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Top 10 Things to Do in Japan

Top 10 Things to Do in Japan

By CarolUpdated Sep. 7, 2023

In Japan, there are so many incredible places to visit and experiences to enjoy, so it can be difficult to decide where to go and what to do. In this article, we will use our experience from planning unforgettable vacations to Japan and tell you the best cities to visit and things to do in those locations.

Begin your unforgettable Japanese adventure by visiting the majestic Himeji Castle, before traveling on to Kyoto to experience traditional geisha culture and gain valuable insight into Japan's past.

Cities like Nagoya and Takayama make for ideal stops for those guests interested in understanding samurai culture and staying in ryokans, while the modern wonders of Tokyo provide for the perfect base from which to visit Mt. Fuji.

Since Japan is a large island with regions that vary from each other in terms of geographic splendor, cultural significance, and variety of food, it takes about 15 days to explore the country and really take in all that it has to offer.

1. Walk in the footsteps of Japan's past at Fushimi Inari Shrine, Kyoto

Recommended visiting time: half-day

Kyoto's Fushimi Inari Shrine is an absolute gem for first-time or returning visitors. Dedicated to Inari, the god of rice, Fushimi Inari Shrine is one of the most revered Shinto shrines in all of Japan. It is famous for its thousands of vermilion torii gates, which straddle a network of trails behind its main buildings. The trails lead into the wooded forest of the sacred Mount Inari, which stands at 233 meters and belongs to the shrine grounds.

Walking uphill to the mountaintop, you pass under more than 2,000 bright red torii gates. Walking under a torii, which is a Japanese religious symbol, signifies entering a sacred space. After walking for only a few minutes, you completely forget that you are in one of the largest cities in Japan, as all you can hear is the chirping of birds.

At the shrine itself, you can discover numerous large statues of kitsune, sacred foxes, known to be messengers of the gods. You are also treated to some amazing views of the Kyoto metropolitan area and the surrounding mountains. There is plenty of time for visitors to take pictures (the best time being 10 in the morning, when the sun casts a gentle light without being overly bright), enjoy the scenery, and meditate.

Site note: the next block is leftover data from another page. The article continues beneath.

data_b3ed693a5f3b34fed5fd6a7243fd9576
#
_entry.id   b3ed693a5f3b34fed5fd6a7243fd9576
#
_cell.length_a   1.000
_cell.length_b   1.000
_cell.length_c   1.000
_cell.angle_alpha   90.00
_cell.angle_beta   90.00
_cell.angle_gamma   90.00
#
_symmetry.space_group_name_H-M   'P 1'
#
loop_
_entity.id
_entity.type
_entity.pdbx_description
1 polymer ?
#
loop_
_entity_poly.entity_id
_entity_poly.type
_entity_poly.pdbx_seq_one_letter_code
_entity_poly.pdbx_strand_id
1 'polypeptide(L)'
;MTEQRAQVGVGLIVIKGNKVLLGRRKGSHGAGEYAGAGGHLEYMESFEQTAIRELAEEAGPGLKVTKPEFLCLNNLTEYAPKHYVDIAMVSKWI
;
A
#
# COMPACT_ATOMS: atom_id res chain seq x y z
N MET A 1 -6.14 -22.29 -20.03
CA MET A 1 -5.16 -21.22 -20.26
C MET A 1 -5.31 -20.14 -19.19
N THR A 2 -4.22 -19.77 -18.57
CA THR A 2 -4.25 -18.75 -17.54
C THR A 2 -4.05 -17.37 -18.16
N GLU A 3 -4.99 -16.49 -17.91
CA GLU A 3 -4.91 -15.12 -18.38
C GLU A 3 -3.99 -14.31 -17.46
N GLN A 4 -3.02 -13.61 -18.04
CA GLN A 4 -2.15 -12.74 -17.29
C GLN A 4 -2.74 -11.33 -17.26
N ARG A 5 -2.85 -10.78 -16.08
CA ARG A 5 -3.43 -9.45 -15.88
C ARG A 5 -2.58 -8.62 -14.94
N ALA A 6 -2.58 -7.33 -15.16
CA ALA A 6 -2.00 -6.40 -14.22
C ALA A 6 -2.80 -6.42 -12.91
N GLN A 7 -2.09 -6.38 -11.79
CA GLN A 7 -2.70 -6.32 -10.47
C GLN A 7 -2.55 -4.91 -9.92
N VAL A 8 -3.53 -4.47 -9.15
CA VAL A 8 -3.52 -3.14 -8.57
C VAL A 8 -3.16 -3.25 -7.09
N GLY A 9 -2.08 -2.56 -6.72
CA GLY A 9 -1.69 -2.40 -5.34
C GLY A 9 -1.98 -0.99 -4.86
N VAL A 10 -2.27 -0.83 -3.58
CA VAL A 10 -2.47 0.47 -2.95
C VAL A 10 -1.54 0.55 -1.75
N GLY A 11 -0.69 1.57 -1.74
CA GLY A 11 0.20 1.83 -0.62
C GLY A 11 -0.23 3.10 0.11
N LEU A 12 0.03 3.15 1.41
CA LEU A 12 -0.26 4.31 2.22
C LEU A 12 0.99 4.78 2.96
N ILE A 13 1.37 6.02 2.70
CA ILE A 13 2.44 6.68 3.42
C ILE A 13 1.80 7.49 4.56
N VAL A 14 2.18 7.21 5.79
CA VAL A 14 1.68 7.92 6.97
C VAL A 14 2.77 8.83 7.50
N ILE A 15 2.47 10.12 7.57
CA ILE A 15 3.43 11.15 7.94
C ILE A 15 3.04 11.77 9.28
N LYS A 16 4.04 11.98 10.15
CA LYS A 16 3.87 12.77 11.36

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2. Learn about geisha culture by taking a walk in Kyoto's Gion District

Recommended visiting time: 2-3 hours in the evening

Gion in Kyoto is still a working geisha district and, while geishas aren't as prevalent as they used to be, these icons of a highly ritualized and complex social structure are still alive today in Kyoto's Gion district. Young women enter one of many geisha schools as apprentices (maiko). They take classes in dance, song, music, and tea ceremony performance, before emerging as a fully-fledged geisha (geiko).

While it's possible to meet a geisha by booking a private performance, the high demand for geishas by wealthy families and big businesses to entertain at important occasions has made this a very exclusive affair. Alternatively, you could take a leisurely walk around the district.

During your walk, you will notice geisha schools which have programs of study posted on the wall outside. One can even spot geishas running to and from their appointments, dressed exactly as seen on photographs.

3. Make tea in Uji, the birthplace of Japanese macha tea

Recommended visiting time: half-day

As the tea industry in Japan — and other parts of the world, for that matter — becomes increasingly mechanized, local tea masters try hard to keep old tea-making traditions alive. Uji, the birthplace of Japanese macha, offers the most authentic touch for tea- related experiences for visitors.

Not only can you learn how to make tea, but also learn about the history of tea-making in Uji. You can then stroll along the lovely streets of Uji before stopping for a simple lunch.

Visitors can learn about the different kinds of tools that are used for making tea and the different processes involved in tea ceremonies by entering local workshops that have been in the industry for over a century. Local tea masters share the secret practices with guests, after which guests can make their own cups.

4. Walk over the Shibuya Crossing

Recommended visiting time: half-day

Nothing will make you feel like you've arrived in Tokyo more than seeing the Shibuya Crossing. Right outside Tokyo's Shibuya Station, a network of pedestrian crossings bridge the street corners, each as wide as a road. At the change of the traffic lights, thousands of people pour across the street in a minute of seemingly choreographed chaos, moving to the tune of wacky computer-game-style music, which the surrounding shops play 24 hours a day.

You can then make your way to the pedestrian shopping street of Takeshita, the colorful neighborhood of Harajuku, or the quiet backstreet of Cat Street and feel the passion for fashion and anime that is synonymous with Tokyo.

Snapping up tons of pictures before taking a break at a Cat Cafe (Maid Cafe) for dinner makes for a well-spent day! Cat Cafes are particularly popular, with patrons paying to spend time playing with the animals.

5. Visiting Tokyo's Tsukiji Fish Market

Recommended visiting time: entire morning